When ESG started tracking the use of public cloud computing services as a measure for containing IT costs back in 2009, it ranked dead last among a list of nine potential strategies. In ESG's upcoming 2016 Spending Intentions survey, however, the use of public cloud computing services now ranks as the number one IT cost containment measure.
Why the big change?The interest in using cloud computing services more extensively is motivated in part by reducing IT's costs, but it's also seen by many as a vehicle, quite frankly, for survival. With business disruption becoming the new normal, many in the executive suite realize that the old way of doing things could prove their undoing. In short, businesses are becoming increasingly more paranoid (and rightfully so) about getting blindsided by a more nimble competitor — and quite possibly, one they have never even heard of before.
One of the barriers to innovation is the IT budget — a whopping 62% of it goes towards just keeping the lights on. How in the world can you get really serious about changing the way you do things when the lions share of your budget goes to just keeping things the way they are. The short answer is you can't. Many CIO's are getting wise to the fact that the only way they can transform the way they do business is to start pushing more workloads (especially those that are not core to the business) into the public cloud so that they can focus on the really important stuff. Enter hybrid cloud.
In an upcoming ESG survey on Hybrid Cloud trends, nearly half of the IT respondents pointed to “taking advantage of better pricing” as the chief motivation for utilizing different public cloud services. The most cited cloud use cases include dev/test, DR and long-term data storage. These are all excellent workload candidates for the public cloud. They can help businesses reduce costs and in the case of dev/test, enhance business agility — a key tenant of the new IT dogma of business transformation. I recently published an ESG 360 video recapping this question:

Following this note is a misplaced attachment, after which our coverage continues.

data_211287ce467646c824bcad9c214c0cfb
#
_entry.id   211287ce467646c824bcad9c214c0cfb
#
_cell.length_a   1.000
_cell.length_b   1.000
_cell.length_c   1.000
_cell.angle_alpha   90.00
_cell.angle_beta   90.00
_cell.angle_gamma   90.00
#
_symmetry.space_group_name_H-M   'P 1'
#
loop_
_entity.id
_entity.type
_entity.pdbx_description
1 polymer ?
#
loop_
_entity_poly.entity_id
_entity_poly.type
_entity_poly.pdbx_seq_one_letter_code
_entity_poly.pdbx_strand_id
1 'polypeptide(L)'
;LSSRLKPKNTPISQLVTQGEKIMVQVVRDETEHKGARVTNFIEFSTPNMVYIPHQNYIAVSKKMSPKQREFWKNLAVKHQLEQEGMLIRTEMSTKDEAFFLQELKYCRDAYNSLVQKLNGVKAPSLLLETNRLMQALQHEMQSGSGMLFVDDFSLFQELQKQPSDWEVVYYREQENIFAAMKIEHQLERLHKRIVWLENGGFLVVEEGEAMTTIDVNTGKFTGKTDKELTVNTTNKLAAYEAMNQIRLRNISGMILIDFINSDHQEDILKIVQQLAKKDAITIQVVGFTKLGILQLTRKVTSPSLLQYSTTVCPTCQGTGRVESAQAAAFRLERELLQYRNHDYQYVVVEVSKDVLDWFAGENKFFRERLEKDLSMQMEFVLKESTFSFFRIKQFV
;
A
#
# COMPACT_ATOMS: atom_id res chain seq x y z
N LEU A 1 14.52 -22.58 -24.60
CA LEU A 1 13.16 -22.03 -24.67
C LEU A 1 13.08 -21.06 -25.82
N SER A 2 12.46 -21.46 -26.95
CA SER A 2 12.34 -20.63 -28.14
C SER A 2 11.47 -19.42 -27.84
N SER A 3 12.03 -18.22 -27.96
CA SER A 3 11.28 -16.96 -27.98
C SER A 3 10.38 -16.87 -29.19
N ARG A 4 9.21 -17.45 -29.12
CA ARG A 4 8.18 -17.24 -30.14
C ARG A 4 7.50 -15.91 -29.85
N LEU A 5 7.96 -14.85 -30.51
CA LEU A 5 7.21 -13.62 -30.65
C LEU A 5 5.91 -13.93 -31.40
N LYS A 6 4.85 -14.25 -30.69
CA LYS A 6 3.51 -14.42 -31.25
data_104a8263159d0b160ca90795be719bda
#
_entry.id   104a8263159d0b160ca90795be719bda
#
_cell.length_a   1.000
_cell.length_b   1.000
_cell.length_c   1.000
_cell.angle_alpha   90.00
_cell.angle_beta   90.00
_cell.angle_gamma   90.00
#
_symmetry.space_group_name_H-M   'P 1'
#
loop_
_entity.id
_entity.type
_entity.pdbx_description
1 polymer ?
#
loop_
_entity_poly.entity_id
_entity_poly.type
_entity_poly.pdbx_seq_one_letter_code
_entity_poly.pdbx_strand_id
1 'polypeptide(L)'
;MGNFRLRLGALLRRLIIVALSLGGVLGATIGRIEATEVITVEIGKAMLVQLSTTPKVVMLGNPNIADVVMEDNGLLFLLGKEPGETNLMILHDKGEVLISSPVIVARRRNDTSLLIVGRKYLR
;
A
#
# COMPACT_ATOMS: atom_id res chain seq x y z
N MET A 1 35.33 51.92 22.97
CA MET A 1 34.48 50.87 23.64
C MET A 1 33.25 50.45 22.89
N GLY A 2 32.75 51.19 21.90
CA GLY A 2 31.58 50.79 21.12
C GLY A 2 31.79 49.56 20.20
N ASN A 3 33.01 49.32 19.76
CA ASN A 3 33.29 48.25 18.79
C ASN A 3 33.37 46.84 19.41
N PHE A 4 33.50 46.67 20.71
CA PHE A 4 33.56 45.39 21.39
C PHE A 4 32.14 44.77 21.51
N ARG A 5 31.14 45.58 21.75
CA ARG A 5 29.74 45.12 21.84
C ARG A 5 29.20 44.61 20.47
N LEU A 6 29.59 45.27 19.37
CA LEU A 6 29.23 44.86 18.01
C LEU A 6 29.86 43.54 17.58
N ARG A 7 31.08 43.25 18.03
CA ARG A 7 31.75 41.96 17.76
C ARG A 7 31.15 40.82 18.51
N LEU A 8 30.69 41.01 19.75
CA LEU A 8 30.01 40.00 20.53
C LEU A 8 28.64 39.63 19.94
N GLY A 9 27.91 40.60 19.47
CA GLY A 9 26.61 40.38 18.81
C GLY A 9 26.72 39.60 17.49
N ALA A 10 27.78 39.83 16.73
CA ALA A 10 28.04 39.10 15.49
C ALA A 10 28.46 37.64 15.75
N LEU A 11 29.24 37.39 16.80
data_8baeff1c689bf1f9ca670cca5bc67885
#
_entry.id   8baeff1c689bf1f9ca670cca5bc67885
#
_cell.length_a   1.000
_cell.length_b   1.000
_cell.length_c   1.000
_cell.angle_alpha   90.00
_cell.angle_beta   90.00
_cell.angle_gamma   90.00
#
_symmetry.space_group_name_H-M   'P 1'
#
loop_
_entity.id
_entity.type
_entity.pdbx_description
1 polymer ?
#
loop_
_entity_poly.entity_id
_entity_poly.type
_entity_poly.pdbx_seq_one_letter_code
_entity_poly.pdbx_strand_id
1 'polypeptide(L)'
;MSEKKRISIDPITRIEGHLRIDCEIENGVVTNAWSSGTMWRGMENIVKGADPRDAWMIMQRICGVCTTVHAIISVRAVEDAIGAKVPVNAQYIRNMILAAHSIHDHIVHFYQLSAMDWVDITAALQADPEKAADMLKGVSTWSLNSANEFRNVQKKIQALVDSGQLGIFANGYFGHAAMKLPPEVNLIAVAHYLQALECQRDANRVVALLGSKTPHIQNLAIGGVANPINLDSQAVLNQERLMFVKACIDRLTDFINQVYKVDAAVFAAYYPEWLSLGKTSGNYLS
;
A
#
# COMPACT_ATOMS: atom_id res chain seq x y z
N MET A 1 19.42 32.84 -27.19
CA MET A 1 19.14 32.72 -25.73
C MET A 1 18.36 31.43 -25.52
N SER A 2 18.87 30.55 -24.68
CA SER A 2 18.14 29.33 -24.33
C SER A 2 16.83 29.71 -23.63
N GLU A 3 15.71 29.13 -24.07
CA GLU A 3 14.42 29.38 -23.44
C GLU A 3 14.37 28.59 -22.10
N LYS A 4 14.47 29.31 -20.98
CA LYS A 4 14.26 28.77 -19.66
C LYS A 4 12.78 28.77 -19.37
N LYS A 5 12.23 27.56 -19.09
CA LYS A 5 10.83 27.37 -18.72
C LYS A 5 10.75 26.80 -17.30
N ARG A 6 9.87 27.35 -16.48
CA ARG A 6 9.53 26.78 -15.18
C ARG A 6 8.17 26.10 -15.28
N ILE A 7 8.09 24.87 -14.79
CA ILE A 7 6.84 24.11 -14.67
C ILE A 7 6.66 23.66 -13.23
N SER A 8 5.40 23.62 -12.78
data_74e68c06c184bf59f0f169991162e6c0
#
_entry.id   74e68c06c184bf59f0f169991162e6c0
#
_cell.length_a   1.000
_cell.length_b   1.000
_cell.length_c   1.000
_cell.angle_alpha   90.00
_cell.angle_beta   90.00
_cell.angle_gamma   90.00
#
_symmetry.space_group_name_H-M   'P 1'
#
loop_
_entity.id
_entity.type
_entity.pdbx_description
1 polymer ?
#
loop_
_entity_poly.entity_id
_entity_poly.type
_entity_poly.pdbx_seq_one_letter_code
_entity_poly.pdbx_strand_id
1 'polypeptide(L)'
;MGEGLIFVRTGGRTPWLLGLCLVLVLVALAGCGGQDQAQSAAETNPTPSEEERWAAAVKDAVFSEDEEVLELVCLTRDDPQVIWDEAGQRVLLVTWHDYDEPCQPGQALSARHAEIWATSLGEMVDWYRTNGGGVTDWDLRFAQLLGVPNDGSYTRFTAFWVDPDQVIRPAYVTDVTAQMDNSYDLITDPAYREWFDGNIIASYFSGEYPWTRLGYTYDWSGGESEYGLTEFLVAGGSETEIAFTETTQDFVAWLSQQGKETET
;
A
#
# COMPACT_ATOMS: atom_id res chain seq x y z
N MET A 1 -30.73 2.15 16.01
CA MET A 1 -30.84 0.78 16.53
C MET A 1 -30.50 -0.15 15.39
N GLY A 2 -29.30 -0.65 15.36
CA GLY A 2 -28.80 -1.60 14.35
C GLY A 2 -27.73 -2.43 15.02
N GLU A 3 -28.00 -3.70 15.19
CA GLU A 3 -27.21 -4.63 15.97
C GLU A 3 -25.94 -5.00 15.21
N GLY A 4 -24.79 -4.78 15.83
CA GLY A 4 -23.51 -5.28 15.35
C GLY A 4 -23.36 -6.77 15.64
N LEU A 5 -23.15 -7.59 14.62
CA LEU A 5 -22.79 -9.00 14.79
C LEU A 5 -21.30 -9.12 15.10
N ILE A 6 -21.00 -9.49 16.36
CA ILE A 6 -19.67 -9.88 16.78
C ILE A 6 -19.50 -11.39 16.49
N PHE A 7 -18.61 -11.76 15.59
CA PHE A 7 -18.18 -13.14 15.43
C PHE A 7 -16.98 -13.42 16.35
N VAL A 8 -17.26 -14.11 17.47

Indeed, for many, dev/test in the cloud presents a significant opportunity to get the dual benefits of lower costs, by eliminating the need for dedicated onsite infrastructure to support dev/test environments and faster, more agile application development capabilities. These resources can be quickly spun up and spun down on-demand in the public cloud but the challenge is how do you seamlessly integrate virtualized private cloud workloads with resources in the public cloud? Nearly half of the respondents to the hybrid cloud survey indicated they want the flexibility to migrate newly developed applications back on-premise from the public cloud and vice-versa. This requires tight integration between virtualized infrastructure maintained in private clouds with like resources in the public cloud. And without adding complexity.
Most IT respondents (74%) indicated they believe it is either critically important or very important for the cloud service provider to use the same underlying technologies that exist in their private cloud environments (like VMware, Microsoft, Citrix, Oracle, etc.). This is a strong indication that solutions that can provide an "out-of-the-box" hybrid cloud experience, will likely fare best as businesses begin investing in hybrid cloud technologies.